The private health information of more than 13,000 Tennessee Medicare recipients was released to the public by a state contractor — the most wide-ranging breach nationally uncovered by federal investigators.
A just-released report, from the Department of Health and Human Services Office of the Inspector General, found 14 breaches of protected health information between 2009 and 2011 by the federal agency that administers Medicare and Medicaid. The largest breach of records took place in Tennessee.
Those are exactly the kind of records that, if in the wrong hands, can lead to medical identity theft, a scam that hurts both those on Medicare and the taxpayer. Scams run the gamut from the simple, when thieves use someone’s medical information to get prescription drugs, to the complex, when sham doctors’ offices use the information to bill the government for quick cash.
“The information obtained can be used to file false claims under Medicare or TennCare,” Yarnell Beatty, the Tennessee Medical Association’s director of legal and government affairs told TNReport. TennCare is the state’s version of Medicaid, the healthcare program for the poor. “Even one breach is cause for concern.”
The report stated that medical identity theft “can lead to erroneous entries in beneficiaries’ medical histories and even to the wrong medical treatment” and “may also lead to significant financial losses for the Medicare Trust Funds and taxpayers.”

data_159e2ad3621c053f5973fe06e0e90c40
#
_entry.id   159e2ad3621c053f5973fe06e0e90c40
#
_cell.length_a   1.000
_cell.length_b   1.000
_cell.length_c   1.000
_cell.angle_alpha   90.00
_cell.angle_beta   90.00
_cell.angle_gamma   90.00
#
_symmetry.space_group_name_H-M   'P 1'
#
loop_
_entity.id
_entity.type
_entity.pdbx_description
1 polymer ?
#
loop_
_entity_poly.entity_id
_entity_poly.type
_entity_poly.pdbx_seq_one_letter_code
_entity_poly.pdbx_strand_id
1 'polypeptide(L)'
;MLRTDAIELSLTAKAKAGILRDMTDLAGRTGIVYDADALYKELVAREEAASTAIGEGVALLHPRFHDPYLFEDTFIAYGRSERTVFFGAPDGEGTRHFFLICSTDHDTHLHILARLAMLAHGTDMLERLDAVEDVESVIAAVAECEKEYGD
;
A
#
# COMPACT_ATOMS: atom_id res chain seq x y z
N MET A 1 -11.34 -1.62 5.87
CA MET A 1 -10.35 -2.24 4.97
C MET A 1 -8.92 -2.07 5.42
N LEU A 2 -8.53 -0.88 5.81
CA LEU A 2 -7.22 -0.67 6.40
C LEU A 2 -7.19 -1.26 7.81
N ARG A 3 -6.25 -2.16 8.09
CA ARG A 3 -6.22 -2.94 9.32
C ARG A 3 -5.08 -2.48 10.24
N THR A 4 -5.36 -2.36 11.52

Beatty also noted that given the millions — and perhaps billions — of Medicare transactions each year, some breaches are to be expected.
If the breaches are a concern, so was how federal officials’ reacted in wake of those breaches, according to the report. Medicare recipients at risk of having their medical information stolen were notified, but it appears those notifications left much to be desired.
The notifications for these breaches often were missing required information. Notably, the notification letters for six of the breaches did not explain how the contractors were investigating the breach, mitigating losses, or protecting against further breaches. … Moreover, notification letters for half the breaches, including the largest breach [in Tennessee], were missing either the date the breach occurred or the date it was discovered.
Many times, the information inadvertently released included beneficiaries’ names, Medicare identification numbers, dates of birth, diagnoses and services received.
The Tennessee breach affected 13,412 beneficiaries. A printing error by a Medicare contractor caused the notices to be sent to incorrect addresses, according to the report.
Most of the breaches, including the one in Tennessee, were accidental, according to the report, but one of the 14 breaches was found to be criminal in nature.
“You can’t totally eliminate human error, although you strive to,” Angie Madden, the director of eHealth Service at the Tennessee Medical Association, said.
But Madden pointed out a silver lining. She said that the Centers for Medicare & Medicaid Services — the federal agency that oversees both those entities and was the subject of the report — “have done a fairly good job of education the public and beneficiaries” when it comes to fraud.
Editor’s Note: This story was updated on Oct. 25 to make clear that the printing error leading to the data breach was made by a Medicare contractor.